Sunday, June 13, 2010

July 12 - Dia do Namorados

Last evening, I went to a dinner gathering with Flavia at her friend Valiria's flat by the Lagou (lagoon). There were about 10 of us who met to celebrate Valentine's Day.

Valentine’s Day in Brazil is known as "Dia dos Namorados" when lovers exchange gifts, flowers and chocolates. Valentine’s Day festival in Brazil features the colorful samba dance, folk music and lives performances by popular rock bands and singers. One of the major Valentine’s Day attractions in Brazil is that people decorate their houses and shops in an exotic way to make it look more beautiful. All over the cities, bright illumination displays are seen accompanied by marvelous night long parties and events.

Flavia is a writer of children's books (she has 6 or more published) and writes a children's television show. Her friends are mainly journalists, editors and publishers. Before coming to Brazil I read a section done by the Wall Street Journal on Brazil, I discovered one of the party goers, was the journalist who wrote two of the articles.

We arrived at the party at 10:30-10:45 (they have a very different schedule than the US). Dinner was served in a casual style in the parlor - mix greens with star fruit, risotto made with yucca juice and mushrooms, dessert was figs with cream and assorted chocolates including a chocolate made with cupuacu fruit (please see below on what cupuacu fruit is). We ate dinner around 11:45 and then relaxed in the parlor. Being all journalists and editors, a heated debate started on the political impact of the government giving monies to the poorest people of Brazil. They are doing so to stimulate spending and life quality....or they are doing it because there is an upcoming election. Though most of the evening was in Portuguese, it was a familiar scene to home and was very enjoyable.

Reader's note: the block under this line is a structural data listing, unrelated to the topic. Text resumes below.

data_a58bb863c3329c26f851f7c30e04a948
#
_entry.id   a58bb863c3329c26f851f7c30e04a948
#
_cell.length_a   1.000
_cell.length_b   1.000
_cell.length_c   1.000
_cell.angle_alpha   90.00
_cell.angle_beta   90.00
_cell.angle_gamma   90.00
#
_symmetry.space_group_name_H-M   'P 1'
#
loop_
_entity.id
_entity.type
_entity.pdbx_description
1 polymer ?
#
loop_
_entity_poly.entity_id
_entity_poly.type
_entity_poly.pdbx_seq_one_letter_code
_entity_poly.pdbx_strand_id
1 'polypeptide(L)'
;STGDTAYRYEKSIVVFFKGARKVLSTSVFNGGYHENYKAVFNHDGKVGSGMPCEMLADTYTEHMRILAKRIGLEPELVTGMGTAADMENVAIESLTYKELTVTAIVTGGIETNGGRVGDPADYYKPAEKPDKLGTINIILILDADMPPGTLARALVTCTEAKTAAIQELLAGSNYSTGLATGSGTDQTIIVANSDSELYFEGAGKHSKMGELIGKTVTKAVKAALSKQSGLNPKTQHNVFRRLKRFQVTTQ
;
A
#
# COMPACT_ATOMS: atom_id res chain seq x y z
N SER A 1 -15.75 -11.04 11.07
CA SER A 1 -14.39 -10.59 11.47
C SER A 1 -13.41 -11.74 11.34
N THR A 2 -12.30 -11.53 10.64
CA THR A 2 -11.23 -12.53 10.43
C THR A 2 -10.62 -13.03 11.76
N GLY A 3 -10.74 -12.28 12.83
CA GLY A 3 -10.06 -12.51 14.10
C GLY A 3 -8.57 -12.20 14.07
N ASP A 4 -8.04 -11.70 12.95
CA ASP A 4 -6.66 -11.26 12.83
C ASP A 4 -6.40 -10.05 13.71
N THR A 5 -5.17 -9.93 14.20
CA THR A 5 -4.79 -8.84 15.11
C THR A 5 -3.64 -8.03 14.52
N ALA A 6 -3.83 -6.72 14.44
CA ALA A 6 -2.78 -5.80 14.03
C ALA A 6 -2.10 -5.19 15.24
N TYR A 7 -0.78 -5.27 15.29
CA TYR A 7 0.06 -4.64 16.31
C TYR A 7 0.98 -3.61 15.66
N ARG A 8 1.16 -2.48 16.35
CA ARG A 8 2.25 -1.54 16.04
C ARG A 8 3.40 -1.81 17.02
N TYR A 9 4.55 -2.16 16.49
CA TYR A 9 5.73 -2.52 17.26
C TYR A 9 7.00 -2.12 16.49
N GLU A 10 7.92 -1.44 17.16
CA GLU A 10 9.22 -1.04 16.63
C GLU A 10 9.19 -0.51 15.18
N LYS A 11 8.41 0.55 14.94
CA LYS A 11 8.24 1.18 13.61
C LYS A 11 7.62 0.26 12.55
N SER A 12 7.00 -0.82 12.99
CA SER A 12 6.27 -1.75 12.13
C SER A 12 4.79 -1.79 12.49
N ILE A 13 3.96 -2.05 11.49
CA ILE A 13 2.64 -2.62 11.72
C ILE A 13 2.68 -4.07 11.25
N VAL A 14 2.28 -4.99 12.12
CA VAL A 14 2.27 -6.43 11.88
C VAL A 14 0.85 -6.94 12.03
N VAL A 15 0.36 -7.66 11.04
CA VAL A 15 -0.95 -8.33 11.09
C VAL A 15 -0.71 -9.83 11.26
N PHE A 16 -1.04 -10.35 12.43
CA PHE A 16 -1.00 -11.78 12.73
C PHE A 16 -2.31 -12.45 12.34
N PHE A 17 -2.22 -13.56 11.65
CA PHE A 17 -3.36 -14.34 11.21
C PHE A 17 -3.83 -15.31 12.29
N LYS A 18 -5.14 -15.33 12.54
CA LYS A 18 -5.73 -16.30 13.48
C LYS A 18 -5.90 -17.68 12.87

Cupuacu Fruit From the Rainforest
The Cupuacu fruit tree is a small to medium sized three which can grow up to 20 meters and is found in the Brazilian Rainforest. The cupuacu fruit belongs to the cocoa family and is known for its creamy pulp, which is used in Peru and Brazil to make some desserts such as ice cream and tarts, and condiments such as jam.

Traditionally, cupuacu fruit has been used by the Rainforest natives as one of their primary food sources for many generations and the seeds of the cupuacu fruit have been traded in the past by the tribes living along the Rio Negro and Upper Orinoco rivers.

The cupuacu fruit has similar health benefits to the well-known acai berry superfood, although it is sweeter and less well-known outside of the Rainforest. It resembles an almond-shaped melon with a hard, fuzzy brown exterior similar to that of a coconut.

The cupuacu fruit tree requires a very hot, very humid environment for growth, and despite the hot and humid atmosphere in the Amazon Rainforest it ripens only in the months of January and February. Therefore, cupuacu fruit is considered in short supply in many areas of South America, which accounts for the increasing price of cupuacu in other parts of the world.

Please take a look at this site to see a picture and a bit more information on the health benefits. I am sure it will be only a matter of time before we begin importing it!

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